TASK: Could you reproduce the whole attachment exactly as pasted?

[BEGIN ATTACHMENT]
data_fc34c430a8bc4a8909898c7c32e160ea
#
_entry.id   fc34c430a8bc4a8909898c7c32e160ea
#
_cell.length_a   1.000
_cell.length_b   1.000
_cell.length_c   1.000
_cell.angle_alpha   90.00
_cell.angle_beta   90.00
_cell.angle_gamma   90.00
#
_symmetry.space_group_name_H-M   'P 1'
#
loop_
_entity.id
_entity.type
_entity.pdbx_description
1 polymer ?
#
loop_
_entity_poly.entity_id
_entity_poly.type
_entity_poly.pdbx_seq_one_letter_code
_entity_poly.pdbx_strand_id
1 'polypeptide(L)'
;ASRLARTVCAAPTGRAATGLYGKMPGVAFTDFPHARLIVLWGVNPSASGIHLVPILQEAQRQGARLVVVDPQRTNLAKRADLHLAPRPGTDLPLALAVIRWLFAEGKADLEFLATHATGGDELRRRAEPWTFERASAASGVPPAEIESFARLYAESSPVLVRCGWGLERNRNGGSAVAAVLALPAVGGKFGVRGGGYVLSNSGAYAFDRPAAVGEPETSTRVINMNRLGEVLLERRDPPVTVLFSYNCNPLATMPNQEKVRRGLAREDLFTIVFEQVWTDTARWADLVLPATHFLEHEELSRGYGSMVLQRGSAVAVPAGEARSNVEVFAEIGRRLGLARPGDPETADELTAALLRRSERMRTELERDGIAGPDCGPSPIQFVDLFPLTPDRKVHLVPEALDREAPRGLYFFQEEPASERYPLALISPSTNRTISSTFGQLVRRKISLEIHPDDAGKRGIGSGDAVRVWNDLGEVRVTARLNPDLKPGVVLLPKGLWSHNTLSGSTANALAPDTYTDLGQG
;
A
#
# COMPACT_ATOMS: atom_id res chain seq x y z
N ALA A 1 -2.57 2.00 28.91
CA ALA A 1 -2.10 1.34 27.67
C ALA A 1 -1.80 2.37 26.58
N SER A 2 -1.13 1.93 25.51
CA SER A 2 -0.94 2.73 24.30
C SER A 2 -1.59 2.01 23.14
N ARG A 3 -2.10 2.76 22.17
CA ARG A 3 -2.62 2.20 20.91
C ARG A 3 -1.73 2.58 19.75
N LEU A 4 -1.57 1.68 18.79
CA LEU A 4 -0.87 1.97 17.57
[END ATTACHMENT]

data_fc34c430a8bc4a8909898c7c32e160ea
#
_entry.id   fc34c430a8bc4a8909898c7c32e160ea
#
_cell.length_a   1.000
_cell.length_b   1.000
_cell.length_c   1.000
_cell.angle_alpha   90.00
_cell.angle_beta   90.00
_cell.angle_gamma   90.00
#
_symmetry.space_group_name_H-M   'P 1'
#
loop_
_entity.id
_entity.type
_entity.pdbx_description
1 polymer ?
#
loop_
_entity_poly.entity_id
_entity_poly.type
_entity_poly.pdbx_seq_one_letter_code
_entity_poly.pdbx_strand_id
1 'polypeptide(L)'
;ASRLARTVCAAPTGRAATGLYGKMPGVAFTDFPHARLIVLWGVNPSASGIHLVPILQEAQRQGARLVVVDPQRTNLAKRADLHLAPRPGTDLPLALAVIRWLFAEGKADLEFLATHATGGDELRRRAEPWTFERASAASGVPPAEIESFARLYAESSPVLVRCGWGLERNRNGGSAVAAVLALPAVGGKFGVRGGGYVLSNSGAYAFDRPAAVGEPETSTRVINMNRLGEVLLERRDPPVTVLFSYNCNPLATMPNQEKVRRGLAREDLFTIVFEQVWTDTARWADLVLPATHFLEHEELSRGYGSMVLQRGSAVAVPAGEARSNVEVFAEIGRRLGLARPGDPETADELTAALLRRSERMRTELERDGIAGPDCGPSPIQFVDLFPLTPDRKVHLVPEALDREAPRGLYFFQEEPASERYPLALISPSTNRTISSTFGQLVRRKISLEIHPDDAGKRGIGSGDAVRVWNDLGEVRVTARLNPDLKPGVVLLPKGLWSHNTLSGSTANALAPDTYTDLGQG
;
A
#
# COMPACT_ATOMS: atom_id res chain seq x y z
N ALA A 1 -2.57 2.00 28.91
CA ALA A 1 -2.10 1.34 27.67
C ALA A 1 -1.80 2.37 26.58
N SER A 2 -1.13 1.93 25.51
CA SER A 2 -0.94 2.73 24.30
C SER A 2 -1.59 2.01 23.14
N ARG A 3 -2.10 2.76 22.17
CA ARG A 3 -2.62 2.20 20.91
C ARG A 3 -1.73 2.58 19.75
N LEU A 4 -1.57 1.68 18.79
CA LEU A 4 -0.87 1.97 17.57